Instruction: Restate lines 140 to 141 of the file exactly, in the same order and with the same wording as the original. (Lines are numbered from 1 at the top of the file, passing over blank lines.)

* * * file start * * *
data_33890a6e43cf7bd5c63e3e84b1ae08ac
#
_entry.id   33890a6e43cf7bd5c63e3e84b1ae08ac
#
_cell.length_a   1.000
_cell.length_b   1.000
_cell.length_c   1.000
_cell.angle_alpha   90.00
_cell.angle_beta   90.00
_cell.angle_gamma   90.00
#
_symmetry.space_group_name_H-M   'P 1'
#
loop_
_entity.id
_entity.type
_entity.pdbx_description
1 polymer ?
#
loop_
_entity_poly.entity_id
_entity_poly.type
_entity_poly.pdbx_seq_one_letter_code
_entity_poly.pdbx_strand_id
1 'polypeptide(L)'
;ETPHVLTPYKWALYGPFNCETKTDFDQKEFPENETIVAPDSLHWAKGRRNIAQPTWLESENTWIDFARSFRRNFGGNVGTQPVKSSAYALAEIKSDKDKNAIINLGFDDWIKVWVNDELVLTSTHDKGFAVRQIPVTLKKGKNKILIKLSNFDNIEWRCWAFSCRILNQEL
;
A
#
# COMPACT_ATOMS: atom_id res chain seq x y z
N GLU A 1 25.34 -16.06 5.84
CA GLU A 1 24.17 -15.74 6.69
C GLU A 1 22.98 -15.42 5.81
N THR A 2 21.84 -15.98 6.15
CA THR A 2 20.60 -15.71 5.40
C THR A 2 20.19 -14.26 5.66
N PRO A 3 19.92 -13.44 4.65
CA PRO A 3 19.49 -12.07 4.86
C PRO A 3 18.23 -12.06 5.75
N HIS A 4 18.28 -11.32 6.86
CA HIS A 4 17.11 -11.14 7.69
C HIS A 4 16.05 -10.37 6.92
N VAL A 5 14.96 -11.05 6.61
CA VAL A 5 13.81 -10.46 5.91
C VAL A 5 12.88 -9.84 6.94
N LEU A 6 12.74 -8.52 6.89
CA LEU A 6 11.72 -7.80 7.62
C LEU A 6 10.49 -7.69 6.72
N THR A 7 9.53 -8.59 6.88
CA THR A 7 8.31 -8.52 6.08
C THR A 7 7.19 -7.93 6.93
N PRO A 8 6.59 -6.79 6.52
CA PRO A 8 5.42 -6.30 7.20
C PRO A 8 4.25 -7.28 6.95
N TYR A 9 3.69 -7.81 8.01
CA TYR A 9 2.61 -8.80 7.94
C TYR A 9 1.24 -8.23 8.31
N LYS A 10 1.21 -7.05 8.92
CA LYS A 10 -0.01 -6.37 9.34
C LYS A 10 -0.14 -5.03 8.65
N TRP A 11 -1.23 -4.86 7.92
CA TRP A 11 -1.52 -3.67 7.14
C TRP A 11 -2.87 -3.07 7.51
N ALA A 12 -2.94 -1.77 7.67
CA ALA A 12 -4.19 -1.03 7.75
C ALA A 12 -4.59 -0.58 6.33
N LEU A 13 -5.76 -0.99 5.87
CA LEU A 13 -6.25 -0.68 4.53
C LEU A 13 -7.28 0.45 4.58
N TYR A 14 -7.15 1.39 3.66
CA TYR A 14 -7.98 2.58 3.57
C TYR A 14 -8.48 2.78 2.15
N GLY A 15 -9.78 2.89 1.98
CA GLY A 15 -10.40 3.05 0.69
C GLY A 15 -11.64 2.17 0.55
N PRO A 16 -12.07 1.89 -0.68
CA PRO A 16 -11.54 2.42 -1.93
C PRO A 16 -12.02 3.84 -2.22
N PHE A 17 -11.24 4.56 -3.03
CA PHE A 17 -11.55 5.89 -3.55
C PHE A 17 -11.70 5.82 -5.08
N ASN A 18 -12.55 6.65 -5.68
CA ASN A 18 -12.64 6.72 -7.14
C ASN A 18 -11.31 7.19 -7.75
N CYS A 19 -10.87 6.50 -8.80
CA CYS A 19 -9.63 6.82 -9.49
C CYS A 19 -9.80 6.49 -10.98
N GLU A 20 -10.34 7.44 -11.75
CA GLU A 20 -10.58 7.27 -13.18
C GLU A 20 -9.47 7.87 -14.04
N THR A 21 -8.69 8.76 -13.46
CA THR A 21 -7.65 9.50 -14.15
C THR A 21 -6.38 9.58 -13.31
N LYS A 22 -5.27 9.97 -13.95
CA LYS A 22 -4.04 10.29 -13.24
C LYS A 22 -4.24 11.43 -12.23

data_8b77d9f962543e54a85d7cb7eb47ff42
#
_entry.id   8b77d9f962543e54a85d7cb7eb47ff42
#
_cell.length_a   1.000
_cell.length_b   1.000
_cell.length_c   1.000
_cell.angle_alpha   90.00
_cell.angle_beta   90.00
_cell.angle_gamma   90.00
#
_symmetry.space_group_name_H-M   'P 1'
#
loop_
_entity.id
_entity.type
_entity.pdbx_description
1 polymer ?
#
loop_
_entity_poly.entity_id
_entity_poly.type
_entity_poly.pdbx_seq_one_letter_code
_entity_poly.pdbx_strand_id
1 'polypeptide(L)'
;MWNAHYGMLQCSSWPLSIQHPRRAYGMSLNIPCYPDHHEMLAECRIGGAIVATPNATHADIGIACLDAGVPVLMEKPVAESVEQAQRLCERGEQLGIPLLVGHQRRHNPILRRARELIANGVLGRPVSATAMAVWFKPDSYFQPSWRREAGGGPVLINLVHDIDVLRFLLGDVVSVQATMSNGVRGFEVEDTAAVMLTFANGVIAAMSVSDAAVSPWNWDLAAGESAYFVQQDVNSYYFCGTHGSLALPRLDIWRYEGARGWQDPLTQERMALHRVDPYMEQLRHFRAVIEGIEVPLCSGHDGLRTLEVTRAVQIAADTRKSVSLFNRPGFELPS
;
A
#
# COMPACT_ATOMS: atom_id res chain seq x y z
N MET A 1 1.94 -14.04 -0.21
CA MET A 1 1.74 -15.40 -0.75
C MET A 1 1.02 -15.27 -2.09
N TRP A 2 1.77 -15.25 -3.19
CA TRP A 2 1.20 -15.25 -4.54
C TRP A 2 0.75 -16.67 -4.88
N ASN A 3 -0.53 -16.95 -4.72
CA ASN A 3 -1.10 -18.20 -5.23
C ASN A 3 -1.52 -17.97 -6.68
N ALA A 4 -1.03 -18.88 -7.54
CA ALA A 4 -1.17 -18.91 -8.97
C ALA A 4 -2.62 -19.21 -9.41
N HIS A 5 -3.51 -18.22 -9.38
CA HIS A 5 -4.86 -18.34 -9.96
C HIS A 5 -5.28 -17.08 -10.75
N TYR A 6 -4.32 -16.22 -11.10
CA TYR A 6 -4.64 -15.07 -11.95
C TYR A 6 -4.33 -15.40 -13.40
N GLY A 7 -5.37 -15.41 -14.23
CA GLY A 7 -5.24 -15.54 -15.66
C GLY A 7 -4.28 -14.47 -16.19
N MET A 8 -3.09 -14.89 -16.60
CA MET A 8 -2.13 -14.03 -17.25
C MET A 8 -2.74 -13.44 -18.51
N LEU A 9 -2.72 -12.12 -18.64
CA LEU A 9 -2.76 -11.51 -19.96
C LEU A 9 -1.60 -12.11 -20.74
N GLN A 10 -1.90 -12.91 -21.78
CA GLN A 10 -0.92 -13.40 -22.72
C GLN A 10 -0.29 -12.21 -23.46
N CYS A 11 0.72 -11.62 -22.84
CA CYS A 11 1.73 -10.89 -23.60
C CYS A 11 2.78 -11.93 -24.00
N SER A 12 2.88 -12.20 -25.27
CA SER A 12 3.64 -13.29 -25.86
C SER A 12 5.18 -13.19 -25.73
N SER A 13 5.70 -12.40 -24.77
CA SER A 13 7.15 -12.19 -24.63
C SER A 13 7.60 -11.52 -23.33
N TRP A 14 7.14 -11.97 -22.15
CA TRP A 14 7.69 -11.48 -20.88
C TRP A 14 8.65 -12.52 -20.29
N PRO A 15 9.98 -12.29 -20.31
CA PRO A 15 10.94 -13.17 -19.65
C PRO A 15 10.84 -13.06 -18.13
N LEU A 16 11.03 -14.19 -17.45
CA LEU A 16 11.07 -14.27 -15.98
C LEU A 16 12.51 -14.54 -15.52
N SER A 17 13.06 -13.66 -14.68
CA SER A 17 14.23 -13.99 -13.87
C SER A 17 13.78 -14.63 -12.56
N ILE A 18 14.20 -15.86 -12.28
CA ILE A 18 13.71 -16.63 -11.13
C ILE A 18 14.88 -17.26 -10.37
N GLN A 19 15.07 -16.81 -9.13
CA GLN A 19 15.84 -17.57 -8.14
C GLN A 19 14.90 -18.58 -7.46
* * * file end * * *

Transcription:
CA HIS A 5 -4.86 -18.34 -9.96
C HIS A 5 -5.28 -17.08 -10.75